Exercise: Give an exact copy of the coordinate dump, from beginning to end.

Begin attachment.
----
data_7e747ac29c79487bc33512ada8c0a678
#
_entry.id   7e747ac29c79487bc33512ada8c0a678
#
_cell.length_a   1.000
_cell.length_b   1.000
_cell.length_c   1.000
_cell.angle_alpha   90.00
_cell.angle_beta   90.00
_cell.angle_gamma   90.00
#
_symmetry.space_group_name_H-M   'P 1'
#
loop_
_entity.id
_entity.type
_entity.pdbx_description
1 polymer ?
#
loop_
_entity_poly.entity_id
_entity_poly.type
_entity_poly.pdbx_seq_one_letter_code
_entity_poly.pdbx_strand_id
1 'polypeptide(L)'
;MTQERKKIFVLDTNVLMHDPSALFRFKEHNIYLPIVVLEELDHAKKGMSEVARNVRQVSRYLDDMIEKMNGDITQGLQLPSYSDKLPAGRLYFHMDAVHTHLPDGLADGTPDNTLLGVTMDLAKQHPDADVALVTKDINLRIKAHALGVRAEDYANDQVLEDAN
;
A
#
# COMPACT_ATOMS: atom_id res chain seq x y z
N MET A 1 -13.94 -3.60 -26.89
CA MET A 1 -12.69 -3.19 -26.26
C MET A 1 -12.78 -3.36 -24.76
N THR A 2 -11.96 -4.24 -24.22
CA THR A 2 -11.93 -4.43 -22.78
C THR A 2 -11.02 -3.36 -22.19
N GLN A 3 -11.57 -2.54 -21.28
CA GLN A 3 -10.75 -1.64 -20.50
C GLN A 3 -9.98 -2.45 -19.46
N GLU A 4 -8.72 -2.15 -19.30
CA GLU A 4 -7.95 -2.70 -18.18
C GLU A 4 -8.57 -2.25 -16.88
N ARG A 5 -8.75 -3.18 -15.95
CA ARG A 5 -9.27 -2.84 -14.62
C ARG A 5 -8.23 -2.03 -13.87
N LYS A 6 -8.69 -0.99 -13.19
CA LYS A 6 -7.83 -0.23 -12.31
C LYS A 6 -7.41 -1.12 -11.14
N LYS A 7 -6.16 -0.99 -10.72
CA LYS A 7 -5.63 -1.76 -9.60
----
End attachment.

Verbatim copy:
data_7e747ac29c79487bc33512ada8c0a678
#
_entry.id   7e747ac29c79487bc33512ada8c0a678
#
_cell.length_a   1.000
_cell.length_b   1.000
_cell.length_c   1.000
_cell.angle_alpha   90.00
_cell.angle_beta   90.00
_cell.angle_gamma   90.00
#
_symmetry.space_group_name_H-M   'P 1'
#
loop_
_entity.id
_entity.type
_entity.pdbx_description
1 polymer ?
#
loop_
_entity_poly.entity_id
_entity_poly.type
_entity_poly.pdbx_seq_one_letter_code
_entity_poly.pdbx_strand_id
1 'polypeptide(L)'
;MTQERKKIFVLDTNVLMHDPSALFRFKEHNIYLPIVVLEELDHAKKGMSEVARNVRQVSRYLDDMIEKMNGDITQGLQLPSYSDKLPAGRLYFHMDAVHTHLPDGLADGTPDNTLLGVTMDLAKQHPDADVALVTKDINLRIKAHALGVRAEDYANDQVLEDAN
;
A
#
# COMPACT_ATOMS: atom_id res chain seq x y z
N MET A 1 -13.94 -3.60 -26.89
CA MET A 1 -12.69 -3.19 -26.26
C MET A 1 -12.78 -3.36 -24.76
N THR A 2 -11.96 -4.24 -24.22
CA THR A 2 -11.93 -4.43 -22.78
C THR A 2 -11.02 -3.36 -22.19
N GLN A 3 -11.57 -2.54 -21.28
CA GLN A 3 -10.75 -1.64 -20.50
C GLN A 3 -9.98 -2.45 -19.46
N GLU A 4 -8.72 -2.15 -19.30
CA GLU A 4 -7.95 -2.70 -18.18
C GLU A 4 -8.57 -2.25 -16.88
N ARG A 5 -8.75 -3.18 -15.95
CA ARG A 5 -9.27 -2.84 -14.62
C ARG A 5 -8.23 -2.03 -13.87
N LYS A 6 -8.69 -0.99 -13.19
CA LYS A 6 -7.83 -0.23 -12.31
C LYS A 6 -7.41 -1.12 -11.14
N LYS A 7 -6.16 -0.99 -10.72
CA LYS A 7 -5.63 -1.76 -9.60